Étude de la validité de mesures de l'observance du traitement médicamenteux antidiabétique

Authors: Zongo, Arsène
Advisor: Grégoire, Jean-Pierre; Guénette, Line
Abstract: Measurement of adherence remains a challenge in some contexts because the different measurement methods have limitations. The validity of pharmacy-based measures of adherence and self-reported measures of adherence to antidiabetes drug treatment has not been comprehensively studied. The research objectives were thus to assess the validity of 1) four measures of pharmacybased adherence to oral antidiabetes multi-drug treatment and 2) four self-reported measures of adherence. We built a cohort of new users of at least two oral antidiabetes drugs using the Quebec health insurance Board (RAMQ) medico-administrative data. Four pharmacy-based adherence measures were calculated from these data: the proportion of days covered (PDC) by at least one class of drugs, the mean PDC, the PDC by all classes of drugs and the daily polypharmacy possession rate (DPPR). All-cause hospitalization and diabetes-related hospitalization were used as validation criteria. For the second objective, four self-reported measures of adherence were completed during a web survey by a sample of individuals with type 2 diabetes of the Canadian province of Quebec: a 4-item scale (SR-4), a French version of the 8-item Morisky medication adherence scale (MMAS-8), the self-reported proportion of pills missed and a single-item scale (SR-1). Measures of HbA1c taken between 3 and 6 months after the web survey were used as the validation criterion. To assess the validity of the pharmacy-based adherence measures, we conducted ROC curve analyses. In addition, the optimal threshold of adherence to classify individuals as adherent to their treatment was assessed using the method of the "minimum distance". ROC curve analyses, linear regression analyses and factor analyses (MMAS-8 only) were performed to assess the validity of the self-reported measures. Finally, we assessed the internal consistency of the MMAS-8 by calculating Cronbach's alpha. For pharmacy-based adherence to oral antidiabetes multi-drug treatment, the areas under the ROC curves (AUCs), for respectively, the PDC by at least one class of drugs, the mean vi PDC, the PDC by all classes of drugs and the DPPR were 0.54 (95% CI: 0.52-0.56), 0.51 (0.49-0.53), 0.50 (0.48-0.52) and 0.51 (0.49-0.53) with all-cause hospitalization as criterion, and 0.55 (0.53-0.57), 0.53 (0.51-0.55), 0.51 (0.49-0.53) and 0.53 (0.51-0.55) with diabetes-related hospitalization as criterion. The optimal threshold to classify individuals as adherent to their treatment was 95.7% according to the two validation criteria. AUCs for the self-reported measures (low and non-statistically significant) were 0.51 (0.43- 0.59), 0.52 (0.43-0.60), 0.53 (0.45-0.60) and 0.52 (0.44-0.59), for the SR-4, the MMAS-8, the proportion of pills missed and the SR-1, respectively. According to the results of the linear regression analyses in the total sample, all the measures were non-significantly associated with HbA1c, but the association between the SR-4 and HbA1c was close to statistical significance (regression coefficient of -0.25, p-value of 0.07). In the subsample of participants with HbA1c ≥ 7%, the SR-4, the MMAS-8 and the SR-1 were significantly associated with HbA1c. Factor analyses of the MMAS-8 showed that it is made of two subscales: a subscale assessing intentional non-adherence and a subscale assessing nonintentional non-adherence. The internal consistency of the MMAS-8 was low since the Cronbach's alpha of 0.60 was below the suggested threshold value of 0.70. In conclusion, the results suggest that the PDC by at least one class of drugs is the most valid method for calculating pharmacy-based adherence to oral antidiabetes multi-drug treatment. The results also suggest that a minimum level of 95% of PDC should be considered for classifying individuals as adherent to their treatment. For the self-reported measures of adherence, the results support the predictive validity of the SR-1, the SR-4 and the MMAS-8 with a slight superiority of the SR-4. Finally, if the MMAS-8 is used to assess adherence to antidiabetes drug treatment, results suggest that the score of each subscale should be used separately to identify the type of non-adherence in order to provide appropriate intervention to the patient.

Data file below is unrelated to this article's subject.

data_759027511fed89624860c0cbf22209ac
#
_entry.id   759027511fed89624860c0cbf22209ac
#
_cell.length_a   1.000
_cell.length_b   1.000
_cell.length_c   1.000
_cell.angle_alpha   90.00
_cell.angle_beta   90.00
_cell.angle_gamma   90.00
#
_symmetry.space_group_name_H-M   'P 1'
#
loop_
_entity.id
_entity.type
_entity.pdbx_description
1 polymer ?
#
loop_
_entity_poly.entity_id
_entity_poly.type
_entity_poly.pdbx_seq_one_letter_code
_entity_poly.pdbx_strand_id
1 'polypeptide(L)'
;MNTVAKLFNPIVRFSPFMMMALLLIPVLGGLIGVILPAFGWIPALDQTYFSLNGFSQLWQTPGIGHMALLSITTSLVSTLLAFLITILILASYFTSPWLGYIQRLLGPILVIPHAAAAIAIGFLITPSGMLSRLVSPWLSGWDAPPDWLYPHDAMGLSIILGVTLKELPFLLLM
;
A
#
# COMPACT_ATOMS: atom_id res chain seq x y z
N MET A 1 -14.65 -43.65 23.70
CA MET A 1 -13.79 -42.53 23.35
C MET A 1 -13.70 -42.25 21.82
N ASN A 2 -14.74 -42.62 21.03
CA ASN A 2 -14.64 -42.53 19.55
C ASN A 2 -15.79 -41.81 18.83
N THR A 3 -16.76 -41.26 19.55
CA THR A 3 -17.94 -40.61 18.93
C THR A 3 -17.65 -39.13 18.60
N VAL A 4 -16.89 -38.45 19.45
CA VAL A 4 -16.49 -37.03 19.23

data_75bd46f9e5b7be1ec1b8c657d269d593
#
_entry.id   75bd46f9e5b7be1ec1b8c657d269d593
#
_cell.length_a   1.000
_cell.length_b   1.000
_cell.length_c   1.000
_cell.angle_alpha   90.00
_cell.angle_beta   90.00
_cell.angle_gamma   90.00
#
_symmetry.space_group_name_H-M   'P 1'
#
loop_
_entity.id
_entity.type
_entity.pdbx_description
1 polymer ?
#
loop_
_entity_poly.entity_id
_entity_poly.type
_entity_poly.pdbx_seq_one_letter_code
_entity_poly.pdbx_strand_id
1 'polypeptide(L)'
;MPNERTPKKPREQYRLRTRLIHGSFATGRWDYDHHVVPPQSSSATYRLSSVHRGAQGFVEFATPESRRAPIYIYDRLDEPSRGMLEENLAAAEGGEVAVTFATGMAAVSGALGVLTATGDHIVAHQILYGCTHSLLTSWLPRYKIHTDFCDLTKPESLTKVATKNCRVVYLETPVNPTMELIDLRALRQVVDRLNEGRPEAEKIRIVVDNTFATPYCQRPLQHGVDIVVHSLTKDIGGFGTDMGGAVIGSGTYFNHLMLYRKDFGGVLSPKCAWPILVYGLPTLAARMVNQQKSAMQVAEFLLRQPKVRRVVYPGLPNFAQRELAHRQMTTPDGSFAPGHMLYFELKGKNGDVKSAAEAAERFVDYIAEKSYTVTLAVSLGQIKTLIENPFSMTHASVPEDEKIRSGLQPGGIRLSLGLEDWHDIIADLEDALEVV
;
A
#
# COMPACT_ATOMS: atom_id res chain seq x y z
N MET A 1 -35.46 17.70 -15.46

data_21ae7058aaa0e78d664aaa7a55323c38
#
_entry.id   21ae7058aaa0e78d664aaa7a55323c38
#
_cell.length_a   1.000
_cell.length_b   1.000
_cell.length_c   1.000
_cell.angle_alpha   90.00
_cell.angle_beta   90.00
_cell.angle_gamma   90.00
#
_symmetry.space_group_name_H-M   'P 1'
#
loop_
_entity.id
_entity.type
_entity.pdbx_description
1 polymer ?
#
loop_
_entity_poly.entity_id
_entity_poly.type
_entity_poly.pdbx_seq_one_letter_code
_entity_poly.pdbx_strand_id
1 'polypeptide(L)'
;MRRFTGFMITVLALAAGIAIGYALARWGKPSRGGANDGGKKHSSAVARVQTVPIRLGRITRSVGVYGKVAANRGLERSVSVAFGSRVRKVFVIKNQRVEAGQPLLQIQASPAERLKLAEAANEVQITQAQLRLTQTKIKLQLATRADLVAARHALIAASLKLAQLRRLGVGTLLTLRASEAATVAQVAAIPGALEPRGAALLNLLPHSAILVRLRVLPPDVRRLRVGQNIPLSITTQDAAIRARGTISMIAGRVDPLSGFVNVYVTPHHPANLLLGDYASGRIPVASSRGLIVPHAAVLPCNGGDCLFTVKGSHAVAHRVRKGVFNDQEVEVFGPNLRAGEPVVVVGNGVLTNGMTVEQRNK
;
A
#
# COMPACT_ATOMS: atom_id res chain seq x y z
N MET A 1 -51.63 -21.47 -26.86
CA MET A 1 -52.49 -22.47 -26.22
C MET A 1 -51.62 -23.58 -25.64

Document Type: Thèse de doctorat
Issue Date: 2016
Open Access Date: 8 February 2021
Permalink: http://hdl.handle.net/20.500.11794/68061
Grantor: Université Laval
Collection:Thèses et mémoires

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